Classic Books

Book discussions, Author discussions, general book talk, also films.

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Rainswept
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Postby Rainswept » Mon Feb 11, 2008 12:18 am

Realistic, you may have a point. I happen to be a huge Fantasy/Sci-Fi reader so I lean in that direction anyway.

I liked Roark a lot also, but Dagny was way cooler than Dominique.

Fountainhead had a bit too much of Rand's weird sexuality themes in it as well.
I believe it's time for mankind to set aside the crutch of religion and embrace morality born of reason and truth. Those crutches have long since proven treacherous when the ground gets slippery.

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Postby Detective TurtleHolmes » Mon Feb 11, 2008 2:12 am

Dickens!
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Taidje Khan
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Postby Taidje Khan » Mon Feb 11, 2008 3:50 am

Foundation--Isaac Asimov

Watership Down--Richard Adams

Fear and Loathing in Las Vegas--Hunter S. Thompson

Lord of the Flies--John Golding (Jim? Jacob?)

Cat's Cradle--Kurt Vonnegut Jr.

The Meditations--Marcus Aurelius

A Confederacy of Dunces--John Kennedy Toole

Invisible Man--Ralph Ellison

Hiroshima--John Hersey (who wants to have nightmares?)

The 48 Laws of Power--Robert Greene (way better than Machiavelli)
R.I.P. George Carlin

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Postby Moral Minority » Mon Feb 11, 2008 4:33 am

Don Quixote.

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E.Raser two
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Postby E.Raser two » Mon Feb 11, 2008 7:30 am

the greatest classic book of every time

The Gospel of FSM by Bobby Henderson ( never read )

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Postby EarthRise » Mon Feb 11, 2008 9:30 am

Definitely Slaughterhouse V.
[...] the difficulty of believing that a perfect and complex eye could be formed by natural selection, though insuperable by our imagination, should not be considered as subversive of the theory.
-Darwin

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black bart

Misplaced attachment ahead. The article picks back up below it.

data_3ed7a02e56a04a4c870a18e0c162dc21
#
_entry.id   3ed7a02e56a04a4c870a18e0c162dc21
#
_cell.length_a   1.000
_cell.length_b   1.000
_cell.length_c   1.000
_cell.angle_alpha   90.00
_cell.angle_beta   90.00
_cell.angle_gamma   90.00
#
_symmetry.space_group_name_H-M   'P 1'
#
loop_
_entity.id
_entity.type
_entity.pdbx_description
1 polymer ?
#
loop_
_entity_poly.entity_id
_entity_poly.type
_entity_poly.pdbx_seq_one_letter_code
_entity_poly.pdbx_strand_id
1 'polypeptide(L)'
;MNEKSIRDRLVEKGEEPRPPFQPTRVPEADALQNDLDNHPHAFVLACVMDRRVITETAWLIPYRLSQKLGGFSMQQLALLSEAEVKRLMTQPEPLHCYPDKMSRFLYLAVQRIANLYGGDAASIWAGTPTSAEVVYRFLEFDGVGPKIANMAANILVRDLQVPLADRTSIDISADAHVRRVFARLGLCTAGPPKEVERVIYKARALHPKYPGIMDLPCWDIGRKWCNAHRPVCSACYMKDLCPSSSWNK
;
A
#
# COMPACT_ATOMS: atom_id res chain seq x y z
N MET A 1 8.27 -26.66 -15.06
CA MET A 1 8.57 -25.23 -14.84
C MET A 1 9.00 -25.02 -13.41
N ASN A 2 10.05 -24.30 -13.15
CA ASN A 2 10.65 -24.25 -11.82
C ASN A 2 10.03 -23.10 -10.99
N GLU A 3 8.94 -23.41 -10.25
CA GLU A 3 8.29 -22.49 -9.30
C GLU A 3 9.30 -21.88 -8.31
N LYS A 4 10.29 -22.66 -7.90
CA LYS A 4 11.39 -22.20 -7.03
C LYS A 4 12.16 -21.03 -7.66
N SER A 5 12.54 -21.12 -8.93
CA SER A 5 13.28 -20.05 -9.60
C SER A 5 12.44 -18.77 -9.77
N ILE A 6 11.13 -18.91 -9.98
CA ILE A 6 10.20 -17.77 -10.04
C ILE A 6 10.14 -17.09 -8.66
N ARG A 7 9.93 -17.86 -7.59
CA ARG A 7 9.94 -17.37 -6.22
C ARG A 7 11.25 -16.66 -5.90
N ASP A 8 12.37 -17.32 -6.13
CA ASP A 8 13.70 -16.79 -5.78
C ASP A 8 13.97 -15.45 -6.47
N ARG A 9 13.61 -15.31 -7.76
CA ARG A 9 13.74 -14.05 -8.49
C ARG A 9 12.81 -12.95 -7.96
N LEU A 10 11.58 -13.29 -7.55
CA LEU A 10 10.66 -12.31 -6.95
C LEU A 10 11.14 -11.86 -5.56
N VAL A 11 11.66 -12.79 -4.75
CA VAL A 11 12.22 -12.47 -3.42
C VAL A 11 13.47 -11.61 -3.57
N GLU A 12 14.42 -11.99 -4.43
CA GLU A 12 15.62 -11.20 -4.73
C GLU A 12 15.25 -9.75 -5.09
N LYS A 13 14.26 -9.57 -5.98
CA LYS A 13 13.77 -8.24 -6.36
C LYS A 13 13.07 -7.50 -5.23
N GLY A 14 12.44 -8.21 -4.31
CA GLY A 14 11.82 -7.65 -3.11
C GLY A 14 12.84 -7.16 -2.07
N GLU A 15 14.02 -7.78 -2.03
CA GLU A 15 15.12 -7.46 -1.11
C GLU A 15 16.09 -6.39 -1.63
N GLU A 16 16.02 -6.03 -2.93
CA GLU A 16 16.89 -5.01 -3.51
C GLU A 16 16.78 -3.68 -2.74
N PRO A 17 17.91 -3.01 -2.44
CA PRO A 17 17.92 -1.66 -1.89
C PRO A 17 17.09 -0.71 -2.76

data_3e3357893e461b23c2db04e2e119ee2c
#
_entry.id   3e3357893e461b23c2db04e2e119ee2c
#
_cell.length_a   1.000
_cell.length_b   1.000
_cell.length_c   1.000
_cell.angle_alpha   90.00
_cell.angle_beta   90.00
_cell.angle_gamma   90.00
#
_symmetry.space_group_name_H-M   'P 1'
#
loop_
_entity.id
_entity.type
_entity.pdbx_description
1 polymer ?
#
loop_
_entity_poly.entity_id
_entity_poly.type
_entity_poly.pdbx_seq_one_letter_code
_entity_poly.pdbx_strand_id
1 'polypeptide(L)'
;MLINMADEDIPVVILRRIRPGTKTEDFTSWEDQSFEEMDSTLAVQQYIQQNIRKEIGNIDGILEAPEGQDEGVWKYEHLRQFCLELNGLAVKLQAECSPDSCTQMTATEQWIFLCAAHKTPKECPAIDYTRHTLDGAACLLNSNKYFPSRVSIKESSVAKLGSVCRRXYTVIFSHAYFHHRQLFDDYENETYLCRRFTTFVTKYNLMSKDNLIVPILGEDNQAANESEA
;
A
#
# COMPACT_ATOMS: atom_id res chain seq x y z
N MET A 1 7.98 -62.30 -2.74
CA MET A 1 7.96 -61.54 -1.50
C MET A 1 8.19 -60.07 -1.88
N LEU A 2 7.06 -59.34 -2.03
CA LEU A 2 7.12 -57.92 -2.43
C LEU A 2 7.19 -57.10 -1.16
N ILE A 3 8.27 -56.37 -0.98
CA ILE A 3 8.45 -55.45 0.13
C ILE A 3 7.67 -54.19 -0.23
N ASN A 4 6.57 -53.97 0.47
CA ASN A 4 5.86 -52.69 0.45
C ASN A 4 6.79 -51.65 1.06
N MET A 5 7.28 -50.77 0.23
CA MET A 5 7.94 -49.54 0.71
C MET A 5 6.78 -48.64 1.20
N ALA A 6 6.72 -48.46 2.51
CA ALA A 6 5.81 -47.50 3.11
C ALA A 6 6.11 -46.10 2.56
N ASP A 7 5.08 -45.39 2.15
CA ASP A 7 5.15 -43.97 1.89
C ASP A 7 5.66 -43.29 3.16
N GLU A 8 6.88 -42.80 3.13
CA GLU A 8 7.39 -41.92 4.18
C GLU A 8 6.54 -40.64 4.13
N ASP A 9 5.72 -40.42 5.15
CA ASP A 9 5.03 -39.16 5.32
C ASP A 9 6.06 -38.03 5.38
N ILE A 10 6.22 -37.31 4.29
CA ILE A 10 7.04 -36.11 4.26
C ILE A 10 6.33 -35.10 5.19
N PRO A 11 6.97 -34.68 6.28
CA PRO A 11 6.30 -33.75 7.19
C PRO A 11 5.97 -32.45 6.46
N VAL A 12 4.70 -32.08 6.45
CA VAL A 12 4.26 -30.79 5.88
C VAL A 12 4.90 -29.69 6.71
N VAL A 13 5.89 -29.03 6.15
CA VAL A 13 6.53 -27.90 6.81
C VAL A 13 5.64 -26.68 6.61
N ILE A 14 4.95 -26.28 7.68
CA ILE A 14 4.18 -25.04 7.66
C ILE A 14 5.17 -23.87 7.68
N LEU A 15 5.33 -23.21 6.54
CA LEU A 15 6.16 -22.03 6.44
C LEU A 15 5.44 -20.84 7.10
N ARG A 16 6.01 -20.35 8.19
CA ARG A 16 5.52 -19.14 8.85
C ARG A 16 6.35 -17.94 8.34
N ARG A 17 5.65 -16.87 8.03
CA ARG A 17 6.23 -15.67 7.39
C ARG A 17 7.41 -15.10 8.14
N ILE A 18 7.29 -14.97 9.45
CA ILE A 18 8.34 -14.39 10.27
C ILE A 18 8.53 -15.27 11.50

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Re: Classic Books

Postby black bart » Mon Feb 11, 2008 11:25 am

Cap'n Turtlehead wrote:Let's start a list of what we believe to be "classics".
I'll begin, as I am posting the topic. Duh.

Animal Farm
1984
A Catcher In The Rye
The Adventures Of Tom Sawyer
Anything Tom Sawyer and Huckleberry Finn, really.


There was a Sci Fi novel set in America which was very much like the Adventures of Tom Sawyer...I'll have to consult my Sci Fi encyclopedia to find it's title.
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black bart
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Twain

Postby black bart » Mon Feb 11, 2008 4:59 pm

I've done my research:

Through Darkest America by Neal Barrett Jr (no idea who Neal Barrett senior was).

It is Twain's Huckleberry Finn set in a troubled future when the Mississippi has turned to acid!
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Detective TurtleHolmes
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Postby Detective TurtleHolmes » Tue Feb 12, 2008 3:07 am

That sounds like an interesting book. I shall look it up.
A flap of the wings yesterday means big changes tomorrow.
Let's work together to keep the present inevitable.

So yeah, I went and got a blog.

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Taidje Khan
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Postby Taidje Khan » Tue Feb 12, 2008 6:54 am

The Epic of Gilgamesh

'Cause I'm old school like that.
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St John the Blasphemist
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Postby St John the Blasphemist » Tue Feb 12, 2008 9:20 am

A Fall of Moondust - Arthur C. Clarke (even if you don't like sci-fi, this has some great commentary about human nature)

Nausea - Jean Paul Sartre (you may find it boring & uneventful most of the way through, but keep reading & you'll get a big surprise - hint: one of the characters has ulterior motives)

Coming Through Slaughter - Michael Ondaatje (yes, I agree, The English Patient sucked - but The English Patient tames in comparison to this)
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black bart
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Health

Postby black bart » Tue Feb 12, 2008 11:06 am

St John the Blasphemist wrote: (yes, I agree, The English Patient sucked - but The English Patient tames in comparison to this)


The English National Health Service Patient by Dicky Spleen was a far better read. The chapter where the main character survives for days on a trolley in a hospital corridor is amazing.

Critical Acclaim for the The English National Health Service Patient:

Oh god, please keep me out of hospital!

The Daily Diana Mail

A great book to read while you're on a hospital waiting list as it's 5,000 pages long

The Portsmouth Aaaaaarghus
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Postby Auntie Blackbeard » Tue Feb 12, 2008 10:46 pm

Childhoods End , Clarke

Lord of the Rings , Tolkien

Lathe of Heaven , Ursula K. Le Guin

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Moral Minority
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Postby Moral Minority » Wed Feb 13, 2008 4:09 am

La Divina Comedia. (sp?)

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Detective TurtleHolmes
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Postby Detective TurtleHolmes » Wed Feb 13, 2008 5:27 am

War and Peace.
(I haven't read it yet, but I plan to. 3000 pages of small print! How could you not like that?!)
A flap of the wings yesterday means big changes tomorrow.
Let's work together to keep the present inevitable.

So yeah, I went and got a blog.


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